Licensing & State Laws
Even though your teen is now licensed and driving alone, Washington’s multi-stage licensing process is still at work.
When teens turn 15, they may apply for an instruction (learner’s) permit if they are enrolled in a driver’s education class. If they are not enrolled in a driver’s education class, they can get a permit when they are 15 1/2 or older and pass the knowledge test. To apply for an instruction permit, the teen needs to visit a driver licensing office and have proof of residence and identity, a cash or check to pay the $20 fee, and a completed Parental Authorization Affidavit (if the teen is under 18). Parents must provide proof of their identity and relationship to the teen. If enrolled in a driver’s education class, teens will also need the signed application from their driving school instructor and will be required to pass a vision screening, which includes color recognition.
With an instruction permit, teens may only practice driving with a licensed driver sitting in the front seat who has at least 5 years of driving experience. A teen with an instruction permit must practice driving for at least 50 hours (including 10 hours at night) with a supervising driver who is at least 21 years old and who has had a valid driver license for at least five years, before they are allowed to get an intermediate license.
When teens turn 16, have passed a traffic safety education course and have had an instruction permit for at least 4 months (if younger than 16, they must be within 60 days of their 16th birthday), they can go to their local driver licensing office to take the driving test. They cannot have had any traffic violations within 6 months of applying for the license, nor can they have been convicted of any alcohol or drug offense while having held an instruction permit. They’ll also need to present a signed certificate showing they have passed an approved traffic safety education course; have a parent or guardian grant permission and confirm the teen’s driving practice by signing a Parental Authorization Affidavit at the licensing office; pass a knowledge test, driving test and vision screening; provide proof of Washington State residency; present proof of identity; and provide their social security number or sign a declaration if they do not have one.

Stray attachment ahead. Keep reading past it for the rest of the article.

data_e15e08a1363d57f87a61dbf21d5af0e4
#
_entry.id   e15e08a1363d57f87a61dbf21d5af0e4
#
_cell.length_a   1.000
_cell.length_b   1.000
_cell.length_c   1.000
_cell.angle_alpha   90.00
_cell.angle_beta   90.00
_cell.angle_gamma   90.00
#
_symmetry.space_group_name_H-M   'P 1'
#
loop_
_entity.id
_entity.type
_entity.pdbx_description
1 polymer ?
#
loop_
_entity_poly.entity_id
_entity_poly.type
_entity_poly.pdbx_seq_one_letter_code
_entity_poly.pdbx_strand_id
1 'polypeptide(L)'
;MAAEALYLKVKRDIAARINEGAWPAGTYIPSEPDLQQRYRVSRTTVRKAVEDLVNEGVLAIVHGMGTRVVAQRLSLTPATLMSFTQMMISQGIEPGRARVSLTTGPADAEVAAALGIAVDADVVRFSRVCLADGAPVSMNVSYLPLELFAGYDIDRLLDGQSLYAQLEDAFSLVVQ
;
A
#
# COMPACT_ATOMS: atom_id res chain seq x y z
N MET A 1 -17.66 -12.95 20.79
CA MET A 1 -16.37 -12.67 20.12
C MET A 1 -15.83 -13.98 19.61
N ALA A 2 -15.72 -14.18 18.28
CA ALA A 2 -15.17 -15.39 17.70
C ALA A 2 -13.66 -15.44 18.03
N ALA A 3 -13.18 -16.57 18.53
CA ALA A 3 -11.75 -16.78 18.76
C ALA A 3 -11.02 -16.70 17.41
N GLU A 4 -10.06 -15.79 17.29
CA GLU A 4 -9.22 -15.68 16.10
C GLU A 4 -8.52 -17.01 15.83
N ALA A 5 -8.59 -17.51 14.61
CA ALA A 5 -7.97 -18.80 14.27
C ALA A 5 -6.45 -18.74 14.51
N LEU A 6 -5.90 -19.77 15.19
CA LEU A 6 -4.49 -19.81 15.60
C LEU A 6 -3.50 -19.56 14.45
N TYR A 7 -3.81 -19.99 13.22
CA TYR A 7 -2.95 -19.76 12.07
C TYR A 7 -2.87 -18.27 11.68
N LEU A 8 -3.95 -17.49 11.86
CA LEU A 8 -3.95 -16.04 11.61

Teens with intermediate licenses may drive by themselves, but must follow some special rules and restrictions designed to help keep him/her safe and develop and improve his/her driving skills. For the first 12 months, intermediate license holders may not drive between 1 and 5 a.m. unless supervised by a licensed driver age 25 or older. There is a limited exemption for teens driving for agricultural purposes. Also, for the first 6 months, teens may not drive with a passenger under age 20 (immediate family members are exempt). For the second 6 months, the teen may not carry more than three non-family passengers under age 20. Both night and passenger limits expire after one year of driving without a collision or traffic citation. Teens under age 18 may not use any wireless device – even one that is “hands-free” – while they are driving.
At age 18, an intermediate license automatically becomes a regular license.
A parent-teen driving agreement can help you enforce the licensing rules that the state and your family set. An agreement helps you and your teen understand the rules of the road and sends a clear message that driving is an earned privilege that your family takes seriously.
The Washington State Department of Licensing is in charge of licensing for all drivers in Washington. The DOL conducts the written exam and road test needed to get a driver’s license. It also provides study materials to help your teen get ready for the exams.
- Your teen should expect to present a valid driver’s license, vehicle registration and proof of auto insurance.
- Explain to your teen that it is important to always cooperate and be respectful when speaking with law enforcement.
- Make sure your teen understands the importance of talking to you about any encounters with law enforcement, because it can create a learning experience.
- Suspended driving privileges
- Attorney’s fees
- Court costs
- Insurance premium increases